The event will take place on Tuesday, 12 April 2016 at the Sumba Room, Hotel Borobudur, Jakarta 08.30 – 15.30. Places are limited, RSVP is essential. Details can be found below.



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Embracing 2016

Wishing everyone Happy New Year 2016!

We must say 2015 was a great  year for us and we believe that 2016 will be as thrilling if not more. GoLive Indonesia has lined up some exciting program for 2016, among others, the 3rd Indonesia Research Day, GoLive Day Out, Meet and Greet and our regular discussion series.

For the region, 2016 kicks off ASEAN Economic Community. ASEAN sees this as a community of opportunities which opens up market of 622 million people from 10 countries, a market worth of over US$2,5 trillion and the 7th largest economy in the world.

ASEAN Community represents ASEAN countries pursuit of becoming a region that collaborates and promote economic, cultural and social development to improve living standards. Detailed information on ASEAN Community Fact Sheets can be found here.

GoLive Indonesia hopes to continue debate and discussion about Indonesia and the region from a multi-dimension perspective. We encourage you to contribute to the debate by sending us your articles and opinion to be published on our website and participate in our discussion series throughout the year. Together we look forward to delivering constructive and insightful inputs for policy-making process.

 Maju bersama GoLive Indonesia!

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ASEAN Economic Integration: Challenges and Strategies


Kiki Verico, Faculty of Economics University of Indonesia

Southeast Asia is among the important pillars in Asia’s economic integration whereby ASEAN is expected to gain solid economic integration from trade and investment. This would mean that ASEAN must have significant and positive relations in her intra regional trade and intra regional investments. Yet a previous study finds them to be significant nevertheless having negative relations (Verico, 2012). Given its long-run economic integration objective, ASEAN must turn this relation into one that is significant and positive. This will require an economic convergence by which an equivalent level of playing field within its member states.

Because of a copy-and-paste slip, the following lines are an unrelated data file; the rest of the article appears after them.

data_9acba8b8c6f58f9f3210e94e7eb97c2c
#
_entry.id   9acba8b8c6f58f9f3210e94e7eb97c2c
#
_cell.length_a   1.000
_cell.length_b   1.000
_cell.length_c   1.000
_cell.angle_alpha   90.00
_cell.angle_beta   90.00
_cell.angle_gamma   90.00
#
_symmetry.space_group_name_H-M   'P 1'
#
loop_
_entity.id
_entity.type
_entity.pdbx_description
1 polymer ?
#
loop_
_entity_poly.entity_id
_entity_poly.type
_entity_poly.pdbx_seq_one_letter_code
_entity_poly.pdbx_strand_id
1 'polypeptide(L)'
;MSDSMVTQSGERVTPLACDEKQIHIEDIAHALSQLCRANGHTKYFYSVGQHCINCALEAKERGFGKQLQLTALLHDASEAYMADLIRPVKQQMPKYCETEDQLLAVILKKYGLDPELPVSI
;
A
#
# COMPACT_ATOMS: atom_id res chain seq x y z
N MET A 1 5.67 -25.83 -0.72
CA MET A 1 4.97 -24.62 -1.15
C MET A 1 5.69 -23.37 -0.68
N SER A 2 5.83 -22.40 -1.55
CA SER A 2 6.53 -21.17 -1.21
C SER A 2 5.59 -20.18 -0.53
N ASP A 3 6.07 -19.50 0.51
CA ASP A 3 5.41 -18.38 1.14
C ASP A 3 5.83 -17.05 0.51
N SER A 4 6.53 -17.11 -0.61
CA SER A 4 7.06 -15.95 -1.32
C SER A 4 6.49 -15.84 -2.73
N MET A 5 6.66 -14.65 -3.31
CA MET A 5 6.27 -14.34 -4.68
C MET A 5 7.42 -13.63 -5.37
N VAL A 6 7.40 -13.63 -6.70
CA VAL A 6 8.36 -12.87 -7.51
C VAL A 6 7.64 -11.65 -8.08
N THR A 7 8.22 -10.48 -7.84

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Natural Rubber Economic Cooperation in Southeast Asia: Can it be a ‘building block’ for ASEAN?

Tlogo Rubber Plantation - Salatiga (Java - Indonesia)

Kiki Verico, Faculty of Economics University of Indonesia

One of the key products in Southeast Asia’s agriculture sector is rubber. This product is important and strategic for Southeast Asia hence it has been included among the top eleven priority products of the ASEAN Economic Community (AEC) 2015. It has been expected to be the engine of growth for Southeast Asia’s economy and the powerhouse to transform the ASEAN economic integration paths from free flows of goods to free flows of capital. The latter is identified from its ability to enhance trade and investment integration among the ASEAN members.

Can natural rubber economic cooperation in Southeast Asia be a building block for ASEAN?

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Filed under Agriculture, ASEAN, Economic Integration, Methodology, Trade

ASEAN-BIS: Messages from Prime Minister Julia Gillard

Day 3 of the ASEAN Business and Investment Summit presented the last session on ASEAN-Australia relationships. According to, the ASEAN-Australia-New Zealand (AANZFTA) was signed on 27 February 2009, and subsequently entered into force for most signatories on 1 January 2010. It has now entered into force for all signatories, except Indonesia. Covering over 620 million people and a combined GDP of A$3.5 trillion, AANZFTA is the largest FTA Australia has entered into, and is the most comprehensive FTA that ASEAN has signed. AANZFTA provides a solid platform for strengthening and deepening the economic relationship between Australia and ASEAN.

What are Prime Minister Gillard’s key messages?

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The ASEAN-BIS Day 3 (18 November 2011) – More on ASEAN-Japan Relationships

ASEAN-Japan economic relationships are not all about government-to-government partnerships. The two regions have witnessed continuing progress in industry-to-industry partnerships too. The panellists in the ASEAN-Japan business and investment relationship session include Setsuo Iuchi (President of JETRO Thailand and Southeast Asia), Suparno Djasmin (Deputy Director PT Astra International Tbk), Karen Agustiawan (President Director of Pertamina), and Arifin Panigoro (Founder of Medco Group).

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Filed under ASEAN, ASEAN-BIS, Climate change and environment, Conference, East Asia, Economic development, Economic Integration, Education, Energy, Indonesia, Investment, Poverty, Trade